When Andre Blumberg first ran the TorTour de Ruhr 230-kilometre ultra marathon a few years ago he finished around 30 hours as another runner set the record near 25 hours.
“I thought there is no way I could do that,” Blumberg said.
But on May 19, Blumberg ran it again and smashed the record with a time of 24 hours and 14 minutes.
“I was in the lead after 50 metres and that is not where I wanted to be on a 230km race,” said Blumberg, originally from Germany near the race location. “In the lead there is more pressure on you and you worry someone is behind you. But I was running my own pace, I was comfortable and able to keep going.”
Blumberg puts his improvement down to his support. Last time, he carried a heavy bag but this time he had his wife, sister and brother-in-law helping, sometimes keeping pace with him on bicycles.
The race is on tarmac and is a relatively flat course, but Blumberg usually runs trails and is best known for organising the infamous 298km Hong Kong Four Trails Ultra Challenge.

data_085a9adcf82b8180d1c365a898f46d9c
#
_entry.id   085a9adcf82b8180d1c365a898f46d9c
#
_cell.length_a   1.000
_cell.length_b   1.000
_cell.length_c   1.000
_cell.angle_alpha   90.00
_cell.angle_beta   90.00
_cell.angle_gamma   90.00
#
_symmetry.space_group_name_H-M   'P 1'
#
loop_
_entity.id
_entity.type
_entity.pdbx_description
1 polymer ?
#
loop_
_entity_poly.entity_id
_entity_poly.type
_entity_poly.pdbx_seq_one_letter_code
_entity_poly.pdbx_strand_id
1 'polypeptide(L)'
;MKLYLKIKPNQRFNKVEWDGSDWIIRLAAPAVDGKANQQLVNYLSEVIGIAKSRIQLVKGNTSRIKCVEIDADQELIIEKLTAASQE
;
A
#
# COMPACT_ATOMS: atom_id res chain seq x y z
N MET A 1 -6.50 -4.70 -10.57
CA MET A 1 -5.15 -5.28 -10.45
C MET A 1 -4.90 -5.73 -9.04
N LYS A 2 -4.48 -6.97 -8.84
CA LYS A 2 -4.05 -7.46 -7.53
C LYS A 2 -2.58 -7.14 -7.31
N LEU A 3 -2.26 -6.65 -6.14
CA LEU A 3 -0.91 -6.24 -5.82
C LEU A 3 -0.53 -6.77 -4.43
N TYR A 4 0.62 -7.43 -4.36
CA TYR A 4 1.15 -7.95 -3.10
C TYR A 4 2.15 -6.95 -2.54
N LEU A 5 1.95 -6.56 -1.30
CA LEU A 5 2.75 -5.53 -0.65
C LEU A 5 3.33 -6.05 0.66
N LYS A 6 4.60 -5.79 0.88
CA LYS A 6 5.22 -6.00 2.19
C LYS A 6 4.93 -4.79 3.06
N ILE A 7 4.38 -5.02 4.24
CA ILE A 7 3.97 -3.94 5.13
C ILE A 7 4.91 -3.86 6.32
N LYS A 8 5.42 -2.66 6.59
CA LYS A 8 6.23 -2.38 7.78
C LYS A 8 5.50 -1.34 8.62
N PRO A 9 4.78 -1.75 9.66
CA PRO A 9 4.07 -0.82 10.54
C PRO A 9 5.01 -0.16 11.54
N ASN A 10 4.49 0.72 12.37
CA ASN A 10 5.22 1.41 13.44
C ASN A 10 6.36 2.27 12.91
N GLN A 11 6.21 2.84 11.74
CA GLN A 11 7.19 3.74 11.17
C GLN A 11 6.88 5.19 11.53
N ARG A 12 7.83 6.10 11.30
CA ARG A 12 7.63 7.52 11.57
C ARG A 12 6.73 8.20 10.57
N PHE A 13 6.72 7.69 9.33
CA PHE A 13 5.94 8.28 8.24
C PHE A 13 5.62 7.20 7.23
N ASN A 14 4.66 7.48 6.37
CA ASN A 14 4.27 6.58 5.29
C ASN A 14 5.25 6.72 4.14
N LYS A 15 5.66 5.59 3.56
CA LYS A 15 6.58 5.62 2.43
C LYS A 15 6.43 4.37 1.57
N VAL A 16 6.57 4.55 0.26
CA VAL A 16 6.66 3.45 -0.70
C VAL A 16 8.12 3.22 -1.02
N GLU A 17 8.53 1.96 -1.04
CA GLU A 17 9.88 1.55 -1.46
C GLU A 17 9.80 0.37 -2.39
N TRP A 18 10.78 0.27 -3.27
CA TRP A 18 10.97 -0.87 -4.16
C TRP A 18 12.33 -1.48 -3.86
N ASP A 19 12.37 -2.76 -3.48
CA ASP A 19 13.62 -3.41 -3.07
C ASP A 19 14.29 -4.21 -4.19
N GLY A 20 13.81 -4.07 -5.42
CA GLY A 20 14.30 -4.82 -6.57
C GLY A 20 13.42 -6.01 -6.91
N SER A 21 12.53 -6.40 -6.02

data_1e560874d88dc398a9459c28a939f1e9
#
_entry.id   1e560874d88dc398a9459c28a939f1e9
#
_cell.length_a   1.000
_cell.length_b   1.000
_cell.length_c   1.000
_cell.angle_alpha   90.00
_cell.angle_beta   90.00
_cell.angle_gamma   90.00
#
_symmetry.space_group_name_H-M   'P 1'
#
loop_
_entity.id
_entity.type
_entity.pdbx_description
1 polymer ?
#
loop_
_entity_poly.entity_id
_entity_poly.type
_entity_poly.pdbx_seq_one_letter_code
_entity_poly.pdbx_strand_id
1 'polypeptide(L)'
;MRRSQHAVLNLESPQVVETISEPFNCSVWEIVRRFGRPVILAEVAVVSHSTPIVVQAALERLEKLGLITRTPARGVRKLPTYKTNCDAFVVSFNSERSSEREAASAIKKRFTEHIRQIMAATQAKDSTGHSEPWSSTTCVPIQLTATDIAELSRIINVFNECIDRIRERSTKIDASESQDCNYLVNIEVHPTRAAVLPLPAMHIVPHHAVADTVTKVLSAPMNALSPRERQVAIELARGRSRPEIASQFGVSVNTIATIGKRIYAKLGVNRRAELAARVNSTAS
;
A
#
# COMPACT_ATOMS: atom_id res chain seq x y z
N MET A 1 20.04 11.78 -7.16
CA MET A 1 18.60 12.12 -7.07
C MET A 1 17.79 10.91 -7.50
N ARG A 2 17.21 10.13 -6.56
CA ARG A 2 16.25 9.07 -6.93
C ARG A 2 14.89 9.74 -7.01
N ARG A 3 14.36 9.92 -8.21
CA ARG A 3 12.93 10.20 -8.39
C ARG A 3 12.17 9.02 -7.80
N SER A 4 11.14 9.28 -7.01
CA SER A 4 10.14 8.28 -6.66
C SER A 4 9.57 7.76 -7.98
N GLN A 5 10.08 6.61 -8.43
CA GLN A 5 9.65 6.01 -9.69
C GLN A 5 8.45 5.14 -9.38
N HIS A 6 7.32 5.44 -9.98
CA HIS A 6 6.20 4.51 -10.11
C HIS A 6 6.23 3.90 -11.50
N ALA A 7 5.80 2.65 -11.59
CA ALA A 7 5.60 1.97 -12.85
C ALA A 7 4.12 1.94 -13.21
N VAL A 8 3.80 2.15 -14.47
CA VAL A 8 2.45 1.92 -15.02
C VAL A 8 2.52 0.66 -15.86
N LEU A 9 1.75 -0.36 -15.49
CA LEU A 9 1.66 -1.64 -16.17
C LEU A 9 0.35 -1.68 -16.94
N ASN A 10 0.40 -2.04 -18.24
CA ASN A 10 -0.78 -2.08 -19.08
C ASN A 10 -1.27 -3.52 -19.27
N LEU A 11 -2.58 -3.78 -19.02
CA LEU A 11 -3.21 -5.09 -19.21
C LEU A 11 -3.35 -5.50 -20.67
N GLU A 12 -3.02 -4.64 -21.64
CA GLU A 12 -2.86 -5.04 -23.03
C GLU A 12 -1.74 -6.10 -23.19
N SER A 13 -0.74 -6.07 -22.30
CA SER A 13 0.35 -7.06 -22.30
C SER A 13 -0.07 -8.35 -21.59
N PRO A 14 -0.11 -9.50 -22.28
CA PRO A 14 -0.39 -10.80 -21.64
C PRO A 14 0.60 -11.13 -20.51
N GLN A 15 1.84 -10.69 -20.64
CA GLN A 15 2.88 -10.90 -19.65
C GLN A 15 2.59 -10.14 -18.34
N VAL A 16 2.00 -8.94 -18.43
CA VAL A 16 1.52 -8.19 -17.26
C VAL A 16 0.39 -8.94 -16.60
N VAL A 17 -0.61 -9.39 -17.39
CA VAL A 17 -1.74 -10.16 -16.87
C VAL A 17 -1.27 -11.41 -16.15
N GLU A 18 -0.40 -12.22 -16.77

“Trail running is more varied, but the flat surface is more tiring,” he said. “It took about six months of specific training.”
Blumberg wanted a new challenge and thought that running long flat ultras might be a pathway to a timed event, where participants run for a set time, such as 24 hours, and the winner is simply the one that goes the furthest.
So, he has also signed up to Spartathlon, a 246km road race in Greece.
But first, he is running Hardrock in July, a 100-mile race in Colorado. Hardrock is a prestigious trail race, at altitude and has a great deal of climbing and descent.
“Hardrock doesn’t really fit with my road running plans,” said Blumberg, who last year became the first Hongkonger to finish Hardrock. “Originally, I didn’t plan to do it. But the first time I kept putting my name forward it took me five years to get a place. I was unexpectedly lucky this year and when you are picked for Hardrock, you don’t say no.”
He is going to rest for two weeks and then work on his climbing by braving the heat to run up and down Tai Mo Shan, before heading to Colorado to acclimatise.
“Training in Hong Kong can be hard,” he said. “It can be 90 per cent humidity and it puts a lot of stress on your body. But then, you get somewhere like here [Germany] and it’s clear skies and only 40 per cent humidity, you get a turbo boost.”